I kept walking towards the open ocean. I saw a woman walking towards me and thought that she was meeting me half way to get the sheets I was carrying. I was wrong she was walking back towards the shore to get to her inhaler. She was having an asthma attack. She stopped and asked me if I could get it for her. Just at that moment a kid that knew her joined us and said he would go and get it out of her car and bring it back to her. I stayed with her. Even if we were all there to help the whales, we had to look after each other first. We were both in knee deep water at that point but the tide was going out quickly.
 
Stuck half way through
I reached the closest group with a whale. I think at that point there was only one woman with the whale. We introduced ourselves as we tried to encourage the whale to move with the others that were being refloated out at sea. It was hard to convince the whale to swim or move it without holding on to the fins. I wished I could remember the name of that young woman, all I can remember if that she did a Project Jonah course a long time ago. She obviously still remembered the essentials. I do remember her smile and her voice. A couple joined us and again be tried to move the whale but it wasn’t even trying to swim. The tide was going out fast. Two older kids joined us. The tide was going out to fast and our whale was already stranded. I my head I called it “the whale stranded half way through”. I remembered that getting attached to them could be challenging if they died or when they swam away. It had to be “just a whale” for now. It was the only one that far up, a few hundred meters away from the other ones and unable to reach the ones that were swimming in the shallows. I remember seeing group of people walking past half carrying a whale with towels. They must have managed to refloat it with the pod. We held our whale in position to make sure it didin’t roll on its side like I heard someone say as I walked past the first whales in the morning. We had sheets and two buckets and a team of people ready to look after the whale. I remember kneeling against the whale like we did on the course. The sensations were so similar! The main difference was that this one was breathing and moving on its own. It also called and the “smiling woman” would reply to her and reassure her with words. The whale started rolling on me and I felt my legs sink deeper in the sand. Our whale was on the sand now. The two younger girls were worried about the whale. I told them everything I knew and remembered; use the spare towels to make sand bags, don’t pour water in the blowhole, be careful that the sheet on the dorsal fin doesn’t create a bubble of hot air, watch out for the tail and teeth, keep it cool. I told them to imagine that the whale was feeling the same as a human laying in the sun in a thick wetsuit in a puddle of water. We had to keep the whale wet and drain the water around it. At that point I was starting to feel the cold breeze and my legs where feeling numb. I asked if someone could take over and a young woman in a wetsuit stepped in. we must have been 7 people around the whale at that time; a couple in their late 40ies, two young girls, most likely sister, the smiling woman and the young woman in the wetsuit. We were all quite calm. I told them that now we had to be ready to wait until the tide came in at the end of the afternoon/early evening. It told them that I was cold. We agreed that they would look after the whale and I walked back to my car to put a polar fleece jacket and a raincoat on. I drunk some water and got stuck back into it. I was nice and warm, ready to spend the day in my wet but warm clothes.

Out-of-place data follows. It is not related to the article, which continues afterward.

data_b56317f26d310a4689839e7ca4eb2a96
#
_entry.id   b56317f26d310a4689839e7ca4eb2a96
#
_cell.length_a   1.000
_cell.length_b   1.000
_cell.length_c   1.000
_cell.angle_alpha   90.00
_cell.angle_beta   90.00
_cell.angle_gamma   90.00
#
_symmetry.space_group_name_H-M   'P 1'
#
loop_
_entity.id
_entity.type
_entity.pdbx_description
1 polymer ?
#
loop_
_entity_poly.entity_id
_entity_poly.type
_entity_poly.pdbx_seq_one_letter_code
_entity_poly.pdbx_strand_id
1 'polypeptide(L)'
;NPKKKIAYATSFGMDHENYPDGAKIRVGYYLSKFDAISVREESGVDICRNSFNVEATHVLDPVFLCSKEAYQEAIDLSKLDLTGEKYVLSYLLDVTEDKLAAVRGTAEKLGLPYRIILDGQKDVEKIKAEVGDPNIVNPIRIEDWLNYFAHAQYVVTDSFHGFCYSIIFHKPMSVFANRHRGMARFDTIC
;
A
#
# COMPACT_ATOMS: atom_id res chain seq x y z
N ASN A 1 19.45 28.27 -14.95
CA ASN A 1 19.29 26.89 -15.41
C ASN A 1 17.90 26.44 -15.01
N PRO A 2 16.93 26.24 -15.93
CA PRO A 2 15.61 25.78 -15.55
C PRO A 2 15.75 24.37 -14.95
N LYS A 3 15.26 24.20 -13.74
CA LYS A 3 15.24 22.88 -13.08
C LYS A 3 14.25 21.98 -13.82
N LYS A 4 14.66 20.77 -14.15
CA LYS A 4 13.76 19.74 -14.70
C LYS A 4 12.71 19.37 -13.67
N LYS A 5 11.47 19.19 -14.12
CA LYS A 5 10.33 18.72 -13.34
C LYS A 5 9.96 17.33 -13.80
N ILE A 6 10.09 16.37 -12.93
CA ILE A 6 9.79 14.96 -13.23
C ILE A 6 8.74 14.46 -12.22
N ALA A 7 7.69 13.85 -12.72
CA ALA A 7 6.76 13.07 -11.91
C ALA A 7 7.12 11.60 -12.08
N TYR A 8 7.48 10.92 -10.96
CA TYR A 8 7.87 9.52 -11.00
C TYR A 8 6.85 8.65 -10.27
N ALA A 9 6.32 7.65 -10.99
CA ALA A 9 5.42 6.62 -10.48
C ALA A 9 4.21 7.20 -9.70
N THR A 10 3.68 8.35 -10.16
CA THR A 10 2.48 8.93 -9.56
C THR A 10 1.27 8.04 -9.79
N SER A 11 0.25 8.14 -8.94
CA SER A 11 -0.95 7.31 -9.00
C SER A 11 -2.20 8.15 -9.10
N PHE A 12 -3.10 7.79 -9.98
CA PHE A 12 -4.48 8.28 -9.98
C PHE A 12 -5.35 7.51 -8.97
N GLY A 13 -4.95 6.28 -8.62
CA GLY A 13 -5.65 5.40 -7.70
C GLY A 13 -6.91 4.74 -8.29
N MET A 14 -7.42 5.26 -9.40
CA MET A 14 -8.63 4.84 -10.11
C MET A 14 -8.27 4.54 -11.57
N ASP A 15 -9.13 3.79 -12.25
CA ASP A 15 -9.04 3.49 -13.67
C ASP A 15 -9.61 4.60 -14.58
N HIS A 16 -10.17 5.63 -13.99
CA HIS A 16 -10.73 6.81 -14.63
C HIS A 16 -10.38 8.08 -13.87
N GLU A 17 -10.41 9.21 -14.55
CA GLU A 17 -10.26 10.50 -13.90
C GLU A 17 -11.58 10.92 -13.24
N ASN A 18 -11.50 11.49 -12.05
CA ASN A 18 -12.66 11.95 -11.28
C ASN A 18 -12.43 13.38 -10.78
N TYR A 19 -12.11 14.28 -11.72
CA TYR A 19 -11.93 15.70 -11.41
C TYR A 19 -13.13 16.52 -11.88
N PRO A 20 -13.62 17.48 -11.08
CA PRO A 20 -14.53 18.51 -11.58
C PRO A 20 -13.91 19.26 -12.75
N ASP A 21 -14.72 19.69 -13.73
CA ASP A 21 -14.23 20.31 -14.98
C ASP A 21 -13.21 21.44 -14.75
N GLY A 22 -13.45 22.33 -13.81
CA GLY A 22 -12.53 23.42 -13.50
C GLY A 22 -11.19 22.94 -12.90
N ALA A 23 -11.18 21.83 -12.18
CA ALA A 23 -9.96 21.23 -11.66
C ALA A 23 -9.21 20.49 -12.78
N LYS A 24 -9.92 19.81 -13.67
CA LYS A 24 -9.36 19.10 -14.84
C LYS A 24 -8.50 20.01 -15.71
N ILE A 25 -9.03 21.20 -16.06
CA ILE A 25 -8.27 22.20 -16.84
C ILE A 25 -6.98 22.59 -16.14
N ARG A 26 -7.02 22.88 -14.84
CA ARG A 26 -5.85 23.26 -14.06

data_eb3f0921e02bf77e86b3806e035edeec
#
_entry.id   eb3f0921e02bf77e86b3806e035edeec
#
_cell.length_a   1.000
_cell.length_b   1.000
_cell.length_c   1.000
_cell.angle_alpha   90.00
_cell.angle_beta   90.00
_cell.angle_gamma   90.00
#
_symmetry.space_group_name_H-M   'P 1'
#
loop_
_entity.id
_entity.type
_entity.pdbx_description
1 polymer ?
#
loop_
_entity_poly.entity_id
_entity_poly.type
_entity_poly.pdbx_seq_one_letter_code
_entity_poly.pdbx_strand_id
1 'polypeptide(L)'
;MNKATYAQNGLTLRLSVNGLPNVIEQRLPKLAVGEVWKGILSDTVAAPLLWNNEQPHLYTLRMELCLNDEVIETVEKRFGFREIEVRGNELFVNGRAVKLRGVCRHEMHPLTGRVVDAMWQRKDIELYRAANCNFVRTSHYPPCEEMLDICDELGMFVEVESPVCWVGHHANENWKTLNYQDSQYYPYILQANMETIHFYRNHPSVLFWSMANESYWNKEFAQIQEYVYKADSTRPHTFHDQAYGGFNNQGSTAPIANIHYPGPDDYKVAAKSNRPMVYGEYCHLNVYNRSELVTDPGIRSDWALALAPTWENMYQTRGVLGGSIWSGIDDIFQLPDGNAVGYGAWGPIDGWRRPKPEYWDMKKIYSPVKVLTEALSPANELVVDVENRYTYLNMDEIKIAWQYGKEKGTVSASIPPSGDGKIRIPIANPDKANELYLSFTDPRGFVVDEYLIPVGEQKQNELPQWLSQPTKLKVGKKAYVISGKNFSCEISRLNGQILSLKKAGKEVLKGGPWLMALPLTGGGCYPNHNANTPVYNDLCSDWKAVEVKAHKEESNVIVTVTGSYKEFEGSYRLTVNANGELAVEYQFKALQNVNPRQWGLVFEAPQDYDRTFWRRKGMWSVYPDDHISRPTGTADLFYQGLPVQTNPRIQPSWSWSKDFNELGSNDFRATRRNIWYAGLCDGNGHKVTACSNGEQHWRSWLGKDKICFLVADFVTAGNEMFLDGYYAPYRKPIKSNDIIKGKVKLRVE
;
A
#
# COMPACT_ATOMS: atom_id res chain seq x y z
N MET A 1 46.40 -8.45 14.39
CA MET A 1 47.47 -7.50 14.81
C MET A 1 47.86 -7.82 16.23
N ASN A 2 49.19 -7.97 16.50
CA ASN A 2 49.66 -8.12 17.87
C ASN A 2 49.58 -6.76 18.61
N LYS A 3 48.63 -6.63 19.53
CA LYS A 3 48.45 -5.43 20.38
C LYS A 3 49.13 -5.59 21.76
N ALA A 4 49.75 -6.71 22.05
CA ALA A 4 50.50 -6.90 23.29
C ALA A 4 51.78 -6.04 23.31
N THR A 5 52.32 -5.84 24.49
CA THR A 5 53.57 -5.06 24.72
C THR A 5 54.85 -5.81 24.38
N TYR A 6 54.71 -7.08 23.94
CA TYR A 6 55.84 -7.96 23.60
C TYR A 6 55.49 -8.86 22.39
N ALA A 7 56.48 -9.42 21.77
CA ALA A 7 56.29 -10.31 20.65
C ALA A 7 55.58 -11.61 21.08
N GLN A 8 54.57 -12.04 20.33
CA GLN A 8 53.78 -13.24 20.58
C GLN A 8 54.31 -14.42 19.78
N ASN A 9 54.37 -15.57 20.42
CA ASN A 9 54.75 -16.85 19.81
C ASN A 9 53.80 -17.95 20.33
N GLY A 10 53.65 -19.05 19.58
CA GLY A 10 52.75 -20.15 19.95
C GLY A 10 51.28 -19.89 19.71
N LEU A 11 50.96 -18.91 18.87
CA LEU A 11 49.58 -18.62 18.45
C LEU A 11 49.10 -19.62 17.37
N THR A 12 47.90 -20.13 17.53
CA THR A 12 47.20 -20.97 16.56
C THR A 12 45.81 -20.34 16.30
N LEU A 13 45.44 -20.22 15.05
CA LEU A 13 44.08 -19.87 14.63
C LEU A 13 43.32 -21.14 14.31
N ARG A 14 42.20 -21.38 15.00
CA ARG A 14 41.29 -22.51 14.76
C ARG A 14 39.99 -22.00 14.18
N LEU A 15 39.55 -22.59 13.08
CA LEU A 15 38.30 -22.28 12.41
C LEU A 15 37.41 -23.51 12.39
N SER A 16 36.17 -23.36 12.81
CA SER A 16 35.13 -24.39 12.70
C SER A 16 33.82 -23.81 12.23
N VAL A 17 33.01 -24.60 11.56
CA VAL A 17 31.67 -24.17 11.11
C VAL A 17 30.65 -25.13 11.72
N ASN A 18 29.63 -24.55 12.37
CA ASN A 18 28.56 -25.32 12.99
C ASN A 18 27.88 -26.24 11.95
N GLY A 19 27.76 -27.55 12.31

Stop and think
Before I reached my car to add some layers on I got stopped by my colleague, the DOC Marine Ranger in charge. He asked how I was doing and what I knew. He asked me to stick around because he was about to brief everyone. And so, he did. He called everyone around that big yellow thing they use to fill the buckets and waited until everyone was there. He introduced himself and explained to everyone in two minutes how to look after their whale and make them as comfortable as possible. It didn’t take long, it was clear and he used words that everyone could understand. Once he finished everyone went back to their whale with clear instructions. These 2 minutes saved a lot of time and put everyone on the same page and avoided misunderstandings. I went back to my car, added some layers and returned to “my” whale.